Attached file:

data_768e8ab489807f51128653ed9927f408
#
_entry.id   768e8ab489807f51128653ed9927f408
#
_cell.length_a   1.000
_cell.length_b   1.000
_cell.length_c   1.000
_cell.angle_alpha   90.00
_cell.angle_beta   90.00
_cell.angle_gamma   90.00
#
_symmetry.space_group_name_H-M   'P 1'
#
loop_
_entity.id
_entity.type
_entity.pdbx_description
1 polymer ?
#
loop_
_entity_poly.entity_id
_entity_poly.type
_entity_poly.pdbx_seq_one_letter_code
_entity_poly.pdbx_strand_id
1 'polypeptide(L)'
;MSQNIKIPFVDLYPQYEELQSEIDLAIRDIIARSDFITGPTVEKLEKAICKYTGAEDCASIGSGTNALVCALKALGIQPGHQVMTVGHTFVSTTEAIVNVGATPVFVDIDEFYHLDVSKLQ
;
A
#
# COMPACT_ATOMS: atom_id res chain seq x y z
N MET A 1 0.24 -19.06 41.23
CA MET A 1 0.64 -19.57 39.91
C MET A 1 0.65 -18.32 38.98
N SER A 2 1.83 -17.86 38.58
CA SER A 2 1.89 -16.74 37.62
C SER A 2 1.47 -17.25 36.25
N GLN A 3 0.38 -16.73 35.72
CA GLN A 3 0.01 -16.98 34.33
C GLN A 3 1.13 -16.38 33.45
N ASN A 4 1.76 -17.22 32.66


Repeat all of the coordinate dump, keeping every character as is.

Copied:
data_768e8ab489807f51128653ed9927f408
#
_entry.id   768e8ab489807f51128653ed9927f408
#
_cell.length_a   1.000
_cell.length_b   1.000
_cell.length_c   1.000
_cell.angle_alpha   90.00
_cell.angle_beta   90.00
_cell.angle_gamma   90.00
#
_symmetry.space_group_name_H-M   'P 1'
#
loop_
_entity.id
_entity.type
_entity.pdbx_description
1 polymer ?
#
loop_
_entity_poly.entity_id
_entity_poly.type
_entity_poly.pdbx_seq_one_letter_code
_entity_poly.pdbx_strand_id
1 'polypeptide(L)'
;MSQNIKIPFVDLYPQYEELQSEIDLAIRDIIARSDFITGPTVEKLEKAICKYTGAEDCASIGSGTNALVCALKALGIQPGHQVMTVGHTFVSTTEAIVNVGATPVFVDIDEFYHLDVSKLQ
;
A
#
# COMPACT_ATOMS: atom_id res chain seq x y z
N MET A 1 0.24 -19.06 41.23
CA MET A 1 0.64 -19.57 39.91
C MET A 1 0.65 -18.32 38.98
N SER A 2 1.83 -17.86 38.58
CA SER A 2 1.89 -16.74 37.62
C SER A 2 1.47 -17.25 36.25
N GLN A 3 0.38 -16.73 35.72
CA GLN A 3 0.01 -16.98 34.33
C GLN A 3 1.13 -16.38 33.45
N ASN A 4 1.76 -17.22 32.66